This sounds like a useful note. But I think you can (as some good suggestion perhaps) accentuate the low power of your analysis due to small sample size for example. You are suggesting the reader to use better tests, but the test you are using is actually one of the best tests. You should instead suggest them to use your results as a pilot study to direct further studies with larger samples. After all, unlike all other variables that show very large P values, your main predictor is showing a P value about 1.5. Therefore, it shows that you are on a good way, and by collecting a reasonably large sample, it is possible to have a significant P value for it.

I didn't think an OR of 0 made sense. It feels like it doesn't really mean anything, but I wasn't clear on why... Thanks for helping me understand.
It is not actually zero. Double click your table in SPSS to activate it. Then double click on the cell which is showing 0.000. It will now disclose the real value. It would be something like this 0.000002482 (which is rounded to 0.000 by SPSS).

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hlsmith (05-01-2013), jessireebob (05-01-2013)

15. ## Re: Logistic Regression - How to interpret a Exp(b)= 0

Originally Posted by noetsi
I would 1) specifically mention the p values when commenting on signficance rather than the Odds Ratios themself and 2) comment on whether the model itself is signficant (for logistic regression this is done through the signficance of the -2LL or similar test).
Thanks noetsi. I am doing just that - I've selected this model (w 4 nonsig predictors) bc of the H-L and -2LL values, which indicate that as opposed to some of the nested models with fewer nonsig predictor (even one with a sig predictors), this model is best overall. I'll say something indicating that the predictors don't contribute to the model individually, but do collectively.

16. ## Re: Logistic Regression - How to interpret a Exp(b)= 0

Originally Posted by victorxstc
This sounds like a useful note. But I think you can (as some good suggestion perhaps) accentuate the low power of your analysis due to small sample size for example. You are suggesting the reader to use better tests, but the test you are using is actually one of the best tests. You should instead suggest them to use your results as a pilot study to direct further studies with larger samples. After all, unlike all other variables that show very large P values, your main predictor is showing a P value about 1.5. Therefore, it shows that you are on a good way, and by collecting a reasonably large sample, it is possible to have a significant P value for it.
Thanks victorxstc, this is a great point. I'll be sure to address the limitation of having such a small sample size.

I also just thought to do a correlation matrix (which I probably should have done to begin with) and I see that there is multicollinearity (though all under r>.9). This would effect logistic regression too, correct?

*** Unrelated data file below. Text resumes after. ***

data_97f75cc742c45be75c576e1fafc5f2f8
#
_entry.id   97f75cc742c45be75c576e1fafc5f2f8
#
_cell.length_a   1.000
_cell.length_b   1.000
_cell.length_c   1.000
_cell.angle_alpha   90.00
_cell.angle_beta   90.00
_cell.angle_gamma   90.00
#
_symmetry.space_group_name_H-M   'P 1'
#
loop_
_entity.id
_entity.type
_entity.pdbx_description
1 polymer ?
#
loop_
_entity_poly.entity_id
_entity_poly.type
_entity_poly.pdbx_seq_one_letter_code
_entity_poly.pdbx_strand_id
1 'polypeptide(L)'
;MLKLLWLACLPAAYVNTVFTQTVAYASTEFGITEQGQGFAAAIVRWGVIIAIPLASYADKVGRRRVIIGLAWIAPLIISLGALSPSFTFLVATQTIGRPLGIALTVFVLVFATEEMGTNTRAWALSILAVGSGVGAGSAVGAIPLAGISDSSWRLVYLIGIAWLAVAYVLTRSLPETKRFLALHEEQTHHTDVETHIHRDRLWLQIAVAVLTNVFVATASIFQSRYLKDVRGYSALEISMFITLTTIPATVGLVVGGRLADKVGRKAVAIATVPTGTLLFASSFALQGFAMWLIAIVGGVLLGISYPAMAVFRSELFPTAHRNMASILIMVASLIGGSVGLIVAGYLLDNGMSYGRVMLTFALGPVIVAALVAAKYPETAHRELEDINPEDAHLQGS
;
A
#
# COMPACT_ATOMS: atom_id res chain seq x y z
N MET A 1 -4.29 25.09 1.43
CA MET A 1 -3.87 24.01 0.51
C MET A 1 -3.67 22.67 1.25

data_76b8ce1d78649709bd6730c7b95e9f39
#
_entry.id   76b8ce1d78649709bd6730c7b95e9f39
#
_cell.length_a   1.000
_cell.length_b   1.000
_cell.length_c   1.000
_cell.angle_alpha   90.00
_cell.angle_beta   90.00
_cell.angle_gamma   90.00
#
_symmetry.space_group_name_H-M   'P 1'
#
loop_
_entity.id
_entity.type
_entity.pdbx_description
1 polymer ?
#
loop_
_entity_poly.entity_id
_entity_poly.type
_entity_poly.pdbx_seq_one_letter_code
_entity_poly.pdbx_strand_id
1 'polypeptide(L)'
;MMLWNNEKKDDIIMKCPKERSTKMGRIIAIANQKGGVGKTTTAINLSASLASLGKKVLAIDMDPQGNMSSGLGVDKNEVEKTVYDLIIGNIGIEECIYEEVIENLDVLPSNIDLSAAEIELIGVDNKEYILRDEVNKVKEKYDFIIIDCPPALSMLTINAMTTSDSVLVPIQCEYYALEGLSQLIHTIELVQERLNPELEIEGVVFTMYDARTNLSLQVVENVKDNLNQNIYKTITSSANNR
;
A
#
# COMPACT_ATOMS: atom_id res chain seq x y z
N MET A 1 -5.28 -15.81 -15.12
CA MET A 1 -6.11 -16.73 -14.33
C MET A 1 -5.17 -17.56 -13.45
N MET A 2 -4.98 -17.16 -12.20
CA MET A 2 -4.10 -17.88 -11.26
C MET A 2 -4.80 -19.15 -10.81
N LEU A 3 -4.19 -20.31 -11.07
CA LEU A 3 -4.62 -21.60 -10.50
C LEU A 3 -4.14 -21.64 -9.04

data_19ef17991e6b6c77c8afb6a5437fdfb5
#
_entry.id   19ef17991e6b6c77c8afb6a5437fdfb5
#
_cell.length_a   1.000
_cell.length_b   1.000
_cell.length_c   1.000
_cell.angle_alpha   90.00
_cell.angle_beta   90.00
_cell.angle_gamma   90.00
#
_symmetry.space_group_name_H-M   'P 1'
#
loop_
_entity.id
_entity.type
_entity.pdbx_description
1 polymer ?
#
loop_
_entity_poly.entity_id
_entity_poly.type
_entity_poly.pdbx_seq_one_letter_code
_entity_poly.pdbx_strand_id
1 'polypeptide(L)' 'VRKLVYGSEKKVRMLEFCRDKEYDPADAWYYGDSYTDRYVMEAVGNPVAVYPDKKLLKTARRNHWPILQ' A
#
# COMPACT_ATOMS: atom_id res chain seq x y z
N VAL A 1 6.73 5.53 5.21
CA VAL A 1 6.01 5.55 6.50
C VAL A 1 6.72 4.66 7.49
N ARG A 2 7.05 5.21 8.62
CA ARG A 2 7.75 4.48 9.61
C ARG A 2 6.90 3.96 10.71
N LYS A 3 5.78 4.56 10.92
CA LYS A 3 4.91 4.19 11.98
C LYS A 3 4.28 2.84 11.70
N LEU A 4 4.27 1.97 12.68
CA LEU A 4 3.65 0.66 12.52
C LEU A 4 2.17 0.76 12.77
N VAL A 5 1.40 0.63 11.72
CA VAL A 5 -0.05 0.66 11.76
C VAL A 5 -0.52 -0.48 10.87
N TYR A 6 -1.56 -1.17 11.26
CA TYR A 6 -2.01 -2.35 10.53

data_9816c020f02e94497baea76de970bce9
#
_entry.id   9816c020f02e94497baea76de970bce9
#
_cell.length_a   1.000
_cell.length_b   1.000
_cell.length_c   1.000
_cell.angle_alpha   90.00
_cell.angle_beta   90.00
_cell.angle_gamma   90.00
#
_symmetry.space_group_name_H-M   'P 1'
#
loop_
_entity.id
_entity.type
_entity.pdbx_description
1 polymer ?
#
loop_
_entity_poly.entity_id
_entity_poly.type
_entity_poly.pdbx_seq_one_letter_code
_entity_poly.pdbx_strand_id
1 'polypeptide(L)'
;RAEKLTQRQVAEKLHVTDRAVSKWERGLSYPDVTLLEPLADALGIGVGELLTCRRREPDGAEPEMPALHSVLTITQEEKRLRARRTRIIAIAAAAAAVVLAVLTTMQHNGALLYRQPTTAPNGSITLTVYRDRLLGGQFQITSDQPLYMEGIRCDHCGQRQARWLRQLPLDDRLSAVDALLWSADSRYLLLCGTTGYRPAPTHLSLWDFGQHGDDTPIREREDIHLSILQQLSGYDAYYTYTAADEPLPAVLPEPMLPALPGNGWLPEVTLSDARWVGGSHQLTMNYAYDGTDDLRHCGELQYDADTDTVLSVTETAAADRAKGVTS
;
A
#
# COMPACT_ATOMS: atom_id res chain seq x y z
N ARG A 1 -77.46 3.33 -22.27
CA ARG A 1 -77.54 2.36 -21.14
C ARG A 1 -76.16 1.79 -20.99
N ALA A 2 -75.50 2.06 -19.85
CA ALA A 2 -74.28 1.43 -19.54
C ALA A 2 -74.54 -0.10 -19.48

17. ## Re: Logistic Regression - How to interpret a Exp(b)= 0

Rather than do a collinearity analysis (which looks only at bivariate relations) you should do VIF because multicolinearity can be between sets of variables and not show up in bivariate analysis. And addition if you have categorical IV Pearson's R may do a poor job because the data is not interval.

Most software will not do a VIF test in logistic regression. Just rerun the same model in linear regression and use only the VIF value from that to test for multicolinearity. Values above 10 for a variable are problematic (although there is no agreement exactly what level is a serious problem this is the most common one).

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jessireebob (05-01-2013)

19. ## Re: Logistic Regression - How to interpret a Exp(b)= 0

Originally Posted by jessireebob
Thanks victorxstc, this is a great point. I'll be sure to address the limitation of having such a small sample size.

I also just thought to do a correlation matrix (which I probably should have done to begin with) and I see that there is multicollinearity (though all under r>.9). This would effect logistic regression too, correct?
I am glad you brought up this. When I mentioned a healthy model, I meant a model with minimum multicollinearity. Actually strangely large ORs can be virtually only a case of artifact usually caused by multicollinearity. So you should definitely check correlation matrices and VIFs. If your correlation matrix shows a couple of variables with correlations over 0.4 (not under 0.9), you should suspect multicollinearity. But as I have learned from noetsi, VIFs are the most accepted method for confirming it (although these methods usually accord with each other - you have some variables with correlations > 0.4, you have VIFs > 10 usually).

So once you treated your multicollinearity case, it is time to interpret your results. But before that, any interpretation might be misleading and should be avoided.

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jessireebob (05-01-2013)

21. ## Re: Logistic Regression - How to interpret a Exp(b)= 0

Originally Posted by noetsi
I guess my point Dason is that an odds ratio near 0 would be very unlikely to be insignficant. For you to get an Odds Ratio such as say .000001 means that the denominator has to be huge - and that means in turn that there has to be significant differences between the odds of being at a given level of the DV for different levels of the IV.
It's funny that you bring that up in this thread since if you look at the actual table provided by jessireebob we do get a lot of odds ratios that are *very* close to 0 and yet we don't have a single significant parameter estimate

22. ## Re: Logistic Regression - How to interpret a Exp(b)= 0

And since nobody mentioned it yet I'll point out that these issues you're experiencing can be a result of complete (or near-complete) seperation of the response based on the input. For instance if all of the 0s are in Home(0) and all of the 1s are in Home(1) then that can cause issues. This is harder to check when you have more predictors but the idea is essentially the same.

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hlsmith (05-01-2013), jessireebob (05-01-2013)

24. ## Re: Logistic Regression - How to interpret a Exp(b)= 0

I understand this is just a project, so I won't get too involved in the model's shortcomings. You should report as mentioned in post #9 and in the interpretation of it use some of Vic's limitations. Lastly you can calculate the actual OR by hand as well based on the beta coefficients (e.g., exp(-37.528) =5.032649e-17). Lastly, I am typically a proponate of presenting the following:

OR 0.00000000000000005(95% CI: ??,??;p-value: 0.999) this would incorporate all three components. Even though these number seem ridiculous. My calculator told me that the LCI was 0 and the UCI was infinity, but you use a calculator or program displaying enough places, you can get the actual numbers.

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jessireebob (05-01-2013)